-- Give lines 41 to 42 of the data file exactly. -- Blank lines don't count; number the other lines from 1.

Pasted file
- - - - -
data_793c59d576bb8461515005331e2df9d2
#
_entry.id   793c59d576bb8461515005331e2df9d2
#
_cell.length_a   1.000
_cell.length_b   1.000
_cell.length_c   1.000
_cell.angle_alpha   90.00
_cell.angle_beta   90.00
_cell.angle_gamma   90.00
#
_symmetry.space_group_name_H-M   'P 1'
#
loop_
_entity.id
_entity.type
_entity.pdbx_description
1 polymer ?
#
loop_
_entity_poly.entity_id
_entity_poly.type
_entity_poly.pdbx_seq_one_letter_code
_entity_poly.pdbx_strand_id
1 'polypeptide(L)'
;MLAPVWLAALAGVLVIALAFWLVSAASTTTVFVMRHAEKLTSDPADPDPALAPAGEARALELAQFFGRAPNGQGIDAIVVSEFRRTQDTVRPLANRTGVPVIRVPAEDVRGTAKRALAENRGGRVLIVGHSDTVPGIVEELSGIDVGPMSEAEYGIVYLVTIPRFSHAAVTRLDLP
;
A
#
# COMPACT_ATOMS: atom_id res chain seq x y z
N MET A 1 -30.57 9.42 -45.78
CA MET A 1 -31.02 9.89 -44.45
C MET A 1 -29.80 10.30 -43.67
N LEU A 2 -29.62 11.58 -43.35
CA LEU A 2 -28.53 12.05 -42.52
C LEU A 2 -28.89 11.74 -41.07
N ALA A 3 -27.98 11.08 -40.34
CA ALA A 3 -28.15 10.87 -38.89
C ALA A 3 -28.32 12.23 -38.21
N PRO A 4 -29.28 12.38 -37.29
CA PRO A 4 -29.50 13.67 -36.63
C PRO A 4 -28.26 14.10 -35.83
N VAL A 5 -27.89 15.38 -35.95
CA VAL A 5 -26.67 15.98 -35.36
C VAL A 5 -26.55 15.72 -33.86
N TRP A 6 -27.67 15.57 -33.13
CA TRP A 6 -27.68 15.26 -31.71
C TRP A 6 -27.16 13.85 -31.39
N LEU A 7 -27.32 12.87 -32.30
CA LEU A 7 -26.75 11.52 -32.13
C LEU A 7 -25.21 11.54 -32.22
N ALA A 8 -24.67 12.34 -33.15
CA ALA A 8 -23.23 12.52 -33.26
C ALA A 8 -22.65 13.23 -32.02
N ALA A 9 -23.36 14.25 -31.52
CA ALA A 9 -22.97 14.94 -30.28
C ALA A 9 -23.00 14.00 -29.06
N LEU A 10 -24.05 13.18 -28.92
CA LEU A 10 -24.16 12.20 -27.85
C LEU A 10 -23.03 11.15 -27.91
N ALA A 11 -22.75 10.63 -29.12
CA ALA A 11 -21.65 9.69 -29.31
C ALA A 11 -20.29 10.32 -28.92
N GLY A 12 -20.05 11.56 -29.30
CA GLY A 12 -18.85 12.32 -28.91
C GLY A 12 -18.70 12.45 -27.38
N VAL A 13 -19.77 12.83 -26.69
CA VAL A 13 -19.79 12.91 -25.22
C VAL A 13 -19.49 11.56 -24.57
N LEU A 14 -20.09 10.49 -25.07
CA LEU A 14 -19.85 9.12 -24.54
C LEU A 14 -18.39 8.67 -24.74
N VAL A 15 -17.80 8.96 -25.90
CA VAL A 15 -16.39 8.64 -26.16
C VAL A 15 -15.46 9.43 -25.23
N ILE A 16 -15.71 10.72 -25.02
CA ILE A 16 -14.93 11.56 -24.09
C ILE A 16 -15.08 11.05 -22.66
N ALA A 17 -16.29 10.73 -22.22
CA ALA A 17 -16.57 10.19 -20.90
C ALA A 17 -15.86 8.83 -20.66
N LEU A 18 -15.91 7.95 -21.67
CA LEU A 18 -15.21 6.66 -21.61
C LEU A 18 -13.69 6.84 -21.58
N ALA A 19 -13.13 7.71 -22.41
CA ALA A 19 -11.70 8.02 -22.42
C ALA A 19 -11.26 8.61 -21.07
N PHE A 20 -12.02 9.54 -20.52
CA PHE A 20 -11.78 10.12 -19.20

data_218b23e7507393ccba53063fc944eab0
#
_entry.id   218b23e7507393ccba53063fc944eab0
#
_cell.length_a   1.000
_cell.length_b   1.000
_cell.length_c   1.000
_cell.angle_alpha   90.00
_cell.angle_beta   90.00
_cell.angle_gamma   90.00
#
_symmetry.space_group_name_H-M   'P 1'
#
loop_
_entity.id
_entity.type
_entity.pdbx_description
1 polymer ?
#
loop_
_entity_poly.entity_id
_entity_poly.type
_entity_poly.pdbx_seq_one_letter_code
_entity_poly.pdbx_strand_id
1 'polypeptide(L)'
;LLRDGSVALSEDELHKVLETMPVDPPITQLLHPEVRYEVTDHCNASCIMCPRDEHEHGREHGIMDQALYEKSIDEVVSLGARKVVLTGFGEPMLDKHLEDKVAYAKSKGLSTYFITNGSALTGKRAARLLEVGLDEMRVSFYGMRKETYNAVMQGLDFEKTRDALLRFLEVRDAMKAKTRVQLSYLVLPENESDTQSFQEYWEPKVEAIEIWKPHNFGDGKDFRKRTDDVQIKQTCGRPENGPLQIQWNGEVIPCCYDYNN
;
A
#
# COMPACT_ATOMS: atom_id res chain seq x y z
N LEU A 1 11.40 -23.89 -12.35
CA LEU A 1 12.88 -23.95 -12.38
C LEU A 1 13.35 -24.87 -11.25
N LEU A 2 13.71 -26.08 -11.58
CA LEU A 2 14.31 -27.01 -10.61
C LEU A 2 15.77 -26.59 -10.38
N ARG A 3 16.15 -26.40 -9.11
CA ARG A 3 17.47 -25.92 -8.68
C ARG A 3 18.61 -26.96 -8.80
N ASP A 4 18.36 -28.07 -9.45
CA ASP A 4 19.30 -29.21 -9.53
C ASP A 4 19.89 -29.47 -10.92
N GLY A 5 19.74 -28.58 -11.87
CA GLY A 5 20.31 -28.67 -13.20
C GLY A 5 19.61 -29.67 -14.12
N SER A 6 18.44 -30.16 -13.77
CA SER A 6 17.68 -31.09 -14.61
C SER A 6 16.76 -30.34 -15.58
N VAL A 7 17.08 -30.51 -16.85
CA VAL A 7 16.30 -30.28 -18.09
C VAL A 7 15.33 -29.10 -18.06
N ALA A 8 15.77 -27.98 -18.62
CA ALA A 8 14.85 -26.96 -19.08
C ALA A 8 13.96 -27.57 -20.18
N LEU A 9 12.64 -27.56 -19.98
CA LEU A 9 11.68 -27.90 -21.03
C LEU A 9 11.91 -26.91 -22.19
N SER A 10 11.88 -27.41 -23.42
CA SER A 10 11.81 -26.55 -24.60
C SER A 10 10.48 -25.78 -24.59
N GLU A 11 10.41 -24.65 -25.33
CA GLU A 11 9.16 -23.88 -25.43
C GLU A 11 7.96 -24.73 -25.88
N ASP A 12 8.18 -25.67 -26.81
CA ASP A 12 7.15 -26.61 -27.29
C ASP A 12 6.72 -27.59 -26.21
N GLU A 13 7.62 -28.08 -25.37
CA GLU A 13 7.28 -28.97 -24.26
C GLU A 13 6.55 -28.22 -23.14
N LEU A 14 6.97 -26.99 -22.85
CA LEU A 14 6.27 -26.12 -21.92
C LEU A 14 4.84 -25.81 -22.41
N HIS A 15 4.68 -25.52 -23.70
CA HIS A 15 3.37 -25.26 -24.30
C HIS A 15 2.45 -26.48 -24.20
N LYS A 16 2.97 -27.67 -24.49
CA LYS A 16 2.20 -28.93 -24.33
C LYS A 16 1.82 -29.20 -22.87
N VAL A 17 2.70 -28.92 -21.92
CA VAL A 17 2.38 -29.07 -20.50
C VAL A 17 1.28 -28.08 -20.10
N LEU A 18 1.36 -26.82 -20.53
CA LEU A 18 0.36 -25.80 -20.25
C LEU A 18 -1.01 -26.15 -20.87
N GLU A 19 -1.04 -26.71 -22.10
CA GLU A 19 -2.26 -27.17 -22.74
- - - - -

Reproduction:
CA PRO A 4 -29.50 13.67 -36.63
C PRO A 4 -28.26 14.10 -35.83